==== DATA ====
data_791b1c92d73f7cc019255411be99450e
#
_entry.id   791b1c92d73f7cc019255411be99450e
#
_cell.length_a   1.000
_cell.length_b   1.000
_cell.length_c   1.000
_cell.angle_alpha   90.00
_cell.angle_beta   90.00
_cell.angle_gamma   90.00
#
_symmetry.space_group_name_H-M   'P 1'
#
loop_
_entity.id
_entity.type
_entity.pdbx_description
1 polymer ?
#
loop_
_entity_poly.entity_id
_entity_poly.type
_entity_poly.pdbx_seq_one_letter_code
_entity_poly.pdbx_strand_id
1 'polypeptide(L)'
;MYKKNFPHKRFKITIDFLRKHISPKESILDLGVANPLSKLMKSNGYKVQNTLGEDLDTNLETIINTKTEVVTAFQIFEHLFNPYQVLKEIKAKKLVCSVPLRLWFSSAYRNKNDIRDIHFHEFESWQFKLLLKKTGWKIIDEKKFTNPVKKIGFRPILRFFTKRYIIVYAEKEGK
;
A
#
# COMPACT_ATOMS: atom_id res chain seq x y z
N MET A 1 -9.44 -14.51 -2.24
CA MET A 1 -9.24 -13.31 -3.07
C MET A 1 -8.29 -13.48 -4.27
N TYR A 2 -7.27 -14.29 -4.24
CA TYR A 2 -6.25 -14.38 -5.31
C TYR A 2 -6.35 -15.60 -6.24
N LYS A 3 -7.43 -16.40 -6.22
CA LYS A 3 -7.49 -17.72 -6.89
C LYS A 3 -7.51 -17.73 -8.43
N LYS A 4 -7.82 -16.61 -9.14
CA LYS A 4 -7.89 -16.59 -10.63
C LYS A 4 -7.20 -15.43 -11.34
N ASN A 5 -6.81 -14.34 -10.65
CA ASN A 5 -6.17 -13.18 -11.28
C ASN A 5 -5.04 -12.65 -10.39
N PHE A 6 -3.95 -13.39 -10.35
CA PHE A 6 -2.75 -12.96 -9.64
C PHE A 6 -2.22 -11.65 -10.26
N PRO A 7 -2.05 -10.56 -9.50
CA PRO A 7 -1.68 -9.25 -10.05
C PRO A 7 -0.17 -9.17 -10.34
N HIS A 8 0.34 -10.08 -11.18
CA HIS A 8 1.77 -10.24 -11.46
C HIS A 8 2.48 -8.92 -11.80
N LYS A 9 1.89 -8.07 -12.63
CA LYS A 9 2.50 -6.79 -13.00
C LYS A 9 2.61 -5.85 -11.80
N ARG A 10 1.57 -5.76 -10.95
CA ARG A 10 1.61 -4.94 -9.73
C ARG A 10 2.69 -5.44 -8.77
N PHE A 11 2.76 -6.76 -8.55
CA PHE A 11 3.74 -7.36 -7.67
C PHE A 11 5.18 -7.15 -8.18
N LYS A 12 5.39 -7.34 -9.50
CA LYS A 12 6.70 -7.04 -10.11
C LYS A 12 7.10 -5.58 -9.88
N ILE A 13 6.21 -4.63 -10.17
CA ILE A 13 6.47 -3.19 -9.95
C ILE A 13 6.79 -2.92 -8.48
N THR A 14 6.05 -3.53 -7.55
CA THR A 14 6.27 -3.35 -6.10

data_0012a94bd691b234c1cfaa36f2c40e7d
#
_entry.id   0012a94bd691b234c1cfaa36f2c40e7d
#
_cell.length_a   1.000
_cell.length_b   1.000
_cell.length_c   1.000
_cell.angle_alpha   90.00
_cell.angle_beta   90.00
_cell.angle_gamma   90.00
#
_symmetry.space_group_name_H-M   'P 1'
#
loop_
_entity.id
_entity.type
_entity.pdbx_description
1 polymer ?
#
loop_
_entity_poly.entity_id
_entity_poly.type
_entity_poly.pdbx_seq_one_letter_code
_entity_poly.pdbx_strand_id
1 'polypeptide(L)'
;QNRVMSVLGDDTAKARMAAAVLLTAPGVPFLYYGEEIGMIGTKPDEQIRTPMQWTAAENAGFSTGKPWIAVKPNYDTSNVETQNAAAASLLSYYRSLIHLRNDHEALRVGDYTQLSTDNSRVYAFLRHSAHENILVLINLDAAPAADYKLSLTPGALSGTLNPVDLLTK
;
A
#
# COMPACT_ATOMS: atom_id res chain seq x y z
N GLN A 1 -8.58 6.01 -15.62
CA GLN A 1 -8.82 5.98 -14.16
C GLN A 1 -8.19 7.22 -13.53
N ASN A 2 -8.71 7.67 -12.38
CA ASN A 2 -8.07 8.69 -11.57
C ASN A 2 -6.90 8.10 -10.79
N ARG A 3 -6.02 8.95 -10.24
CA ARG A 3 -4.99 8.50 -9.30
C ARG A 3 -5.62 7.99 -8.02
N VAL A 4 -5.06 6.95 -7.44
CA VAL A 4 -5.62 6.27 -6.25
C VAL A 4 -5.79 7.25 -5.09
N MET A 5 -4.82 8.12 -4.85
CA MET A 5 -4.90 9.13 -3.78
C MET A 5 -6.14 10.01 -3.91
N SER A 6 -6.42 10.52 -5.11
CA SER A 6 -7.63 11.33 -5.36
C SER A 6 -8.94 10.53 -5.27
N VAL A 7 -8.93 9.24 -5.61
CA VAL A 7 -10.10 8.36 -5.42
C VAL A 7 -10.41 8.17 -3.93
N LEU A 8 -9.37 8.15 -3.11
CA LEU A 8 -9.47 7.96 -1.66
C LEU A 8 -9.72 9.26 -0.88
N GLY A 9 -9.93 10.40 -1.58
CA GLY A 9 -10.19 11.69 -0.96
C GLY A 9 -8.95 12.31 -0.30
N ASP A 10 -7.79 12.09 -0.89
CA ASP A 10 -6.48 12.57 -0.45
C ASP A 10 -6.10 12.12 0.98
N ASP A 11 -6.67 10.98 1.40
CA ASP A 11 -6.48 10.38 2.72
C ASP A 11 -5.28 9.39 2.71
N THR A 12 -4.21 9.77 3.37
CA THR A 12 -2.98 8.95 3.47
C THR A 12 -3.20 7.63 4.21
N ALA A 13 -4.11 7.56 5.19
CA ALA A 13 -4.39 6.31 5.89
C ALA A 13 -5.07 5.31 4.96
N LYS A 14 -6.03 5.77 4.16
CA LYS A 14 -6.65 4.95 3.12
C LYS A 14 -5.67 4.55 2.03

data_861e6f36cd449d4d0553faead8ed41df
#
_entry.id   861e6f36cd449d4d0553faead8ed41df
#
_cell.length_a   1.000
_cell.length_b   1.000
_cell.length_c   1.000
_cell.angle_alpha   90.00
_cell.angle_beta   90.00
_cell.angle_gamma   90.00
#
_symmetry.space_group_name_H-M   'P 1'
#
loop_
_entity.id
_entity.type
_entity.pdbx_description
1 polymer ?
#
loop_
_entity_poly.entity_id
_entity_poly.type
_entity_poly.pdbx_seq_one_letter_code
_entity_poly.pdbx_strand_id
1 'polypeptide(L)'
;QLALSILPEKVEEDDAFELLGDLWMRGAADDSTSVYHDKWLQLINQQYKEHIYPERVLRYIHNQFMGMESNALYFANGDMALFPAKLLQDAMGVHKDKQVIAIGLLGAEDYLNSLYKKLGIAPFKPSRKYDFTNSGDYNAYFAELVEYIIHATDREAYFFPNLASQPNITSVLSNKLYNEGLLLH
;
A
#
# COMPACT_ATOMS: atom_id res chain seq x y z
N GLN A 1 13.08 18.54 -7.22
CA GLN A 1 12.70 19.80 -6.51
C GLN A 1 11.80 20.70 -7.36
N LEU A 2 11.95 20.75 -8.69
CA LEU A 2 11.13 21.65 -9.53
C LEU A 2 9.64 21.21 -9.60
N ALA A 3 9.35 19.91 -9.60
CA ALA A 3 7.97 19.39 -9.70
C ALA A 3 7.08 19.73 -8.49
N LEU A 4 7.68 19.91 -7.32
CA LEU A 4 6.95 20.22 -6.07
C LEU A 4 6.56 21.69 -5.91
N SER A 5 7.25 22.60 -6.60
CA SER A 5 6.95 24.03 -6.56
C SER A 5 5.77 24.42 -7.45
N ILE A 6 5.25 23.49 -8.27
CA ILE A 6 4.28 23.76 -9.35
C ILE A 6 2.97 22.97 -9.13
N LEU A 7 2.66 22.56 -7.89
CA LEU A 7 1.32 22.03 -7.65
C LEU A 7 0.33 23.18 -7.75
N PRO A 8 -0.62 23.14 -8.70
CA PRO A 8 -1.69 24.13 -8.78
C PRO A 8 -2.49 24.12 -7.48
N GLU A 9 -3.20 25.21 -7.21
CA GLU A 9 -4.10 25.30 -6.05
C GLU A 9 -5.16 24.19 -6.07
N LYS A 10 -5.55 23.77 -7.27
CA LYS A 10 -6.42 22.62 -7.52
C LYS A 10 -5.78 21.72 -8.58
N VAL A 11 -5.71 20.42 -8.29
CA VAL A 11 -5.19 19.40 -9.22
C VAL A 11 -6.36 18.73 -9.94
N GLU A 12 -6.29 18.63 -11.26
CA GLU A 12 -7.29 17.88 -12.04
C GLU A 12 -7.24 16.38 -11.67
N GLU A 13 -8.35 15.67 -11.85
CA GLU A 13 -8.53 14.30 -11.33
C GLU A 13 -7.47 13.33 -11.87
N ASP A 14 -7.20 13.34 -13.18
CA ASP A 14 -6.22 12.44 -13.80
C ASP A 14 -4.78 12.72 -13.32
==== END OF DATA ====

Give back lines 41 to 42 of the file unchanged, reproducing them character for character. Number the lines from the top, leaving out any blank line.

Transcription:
CA LYS A 4 -7.89 -16.59 -10.63
C LYS A 4 -7.20 -15.43 -11.34